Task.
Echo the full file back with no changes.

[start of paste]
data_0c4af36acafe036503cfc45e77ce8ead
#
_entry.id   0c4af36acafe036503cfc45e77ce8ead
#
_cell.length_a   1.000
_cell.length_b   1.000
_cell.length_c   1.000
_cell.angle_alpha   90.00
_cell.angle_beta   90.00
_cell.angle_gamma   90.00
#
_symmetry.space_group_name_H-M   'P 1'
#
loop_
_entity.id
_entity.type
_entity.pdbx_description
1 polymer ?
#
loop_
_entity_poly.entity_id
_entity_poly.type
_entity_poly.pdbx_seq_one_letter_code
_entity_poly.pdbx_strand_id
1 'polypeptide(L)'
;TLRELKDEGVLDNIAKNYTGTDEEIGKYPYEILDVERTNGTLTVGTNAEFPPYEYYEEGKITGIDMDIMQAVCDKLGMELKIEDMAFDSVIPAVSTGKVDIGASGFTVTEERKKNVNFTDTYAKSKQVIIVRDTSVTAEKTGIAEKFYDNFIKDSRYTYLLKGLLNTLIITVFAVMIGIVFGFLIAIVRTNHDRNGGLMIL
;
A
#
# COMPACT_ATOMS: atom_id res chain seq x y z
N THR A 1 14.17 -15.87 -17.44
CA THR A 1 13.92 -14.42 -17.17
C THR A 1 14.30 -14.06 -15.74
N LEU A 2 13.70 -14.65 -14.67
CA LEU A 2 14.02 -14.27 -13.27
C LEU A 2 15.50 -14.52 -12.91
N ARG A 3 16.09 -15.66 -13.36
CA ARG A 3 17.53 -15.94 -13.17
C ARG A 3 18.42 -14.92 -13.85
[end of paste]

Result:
data_0c4af36acafe036503cfc45e77ce8ead
#
_entry.id   0c4af36acafe036503cfc45e77ce8ead
#
_cell.length_a   1.000
_cell.length_b   1.000
_cell.length_c   1.000
_cell.angle_alpha   90.00
_cell.angle_beta   90.00
_cell.angle_gamma   90.00
#
_symmetry.space_group_name_H-M   'P 1'
#
loop_
_entity.id
_entity.type
_entity.pdbx_description
1 polymer ?
#
loop_
_entity_poly.entity_id
_entity_poly.type
_entity_poly.pdbx_seq_one_letter_code
_entity_poly.pdbx_strand_id
1 'polypeptide(L)'
;TLRELKDEGVLDNIAKNYTGTDEEIGKYPYEILDVERTNGTLTVGTNAEFPPYEYYEEGKITGIDMDIMQAVCDKLGMELKIEDMAFDSVIPAVSTGKVDIGASGFTVTEERKKNVNFTDTYAKSKQVIIVRDTSVTAEKTGIAEKFYDNFIKDSRYTYLLKGLLNTLIITVFAVMIGIVFGFLIAIVRTNHDRNGGLMIL
;
A
#
# COMPACT_ATOMS: atom_id res chain seq x y z
N THR A 1 14.17 -15.87 -17.44
CA THR A 1 13.92 -14.42 -17.17
C THR A 1 14.30 -14.06 -15.74
N LEU A 2 13.70 -14.65 -14.67
CA LEU A 2 14.02 -14.27 -13.27
C LEU A 2 15.50 -14.52 -12.91
N ARG A 3 16.09 -15.66 -13.36
CA ARG A 3 17.53 -15.94 -13.17
C ARG A 3 18.42 -14.92 -13.85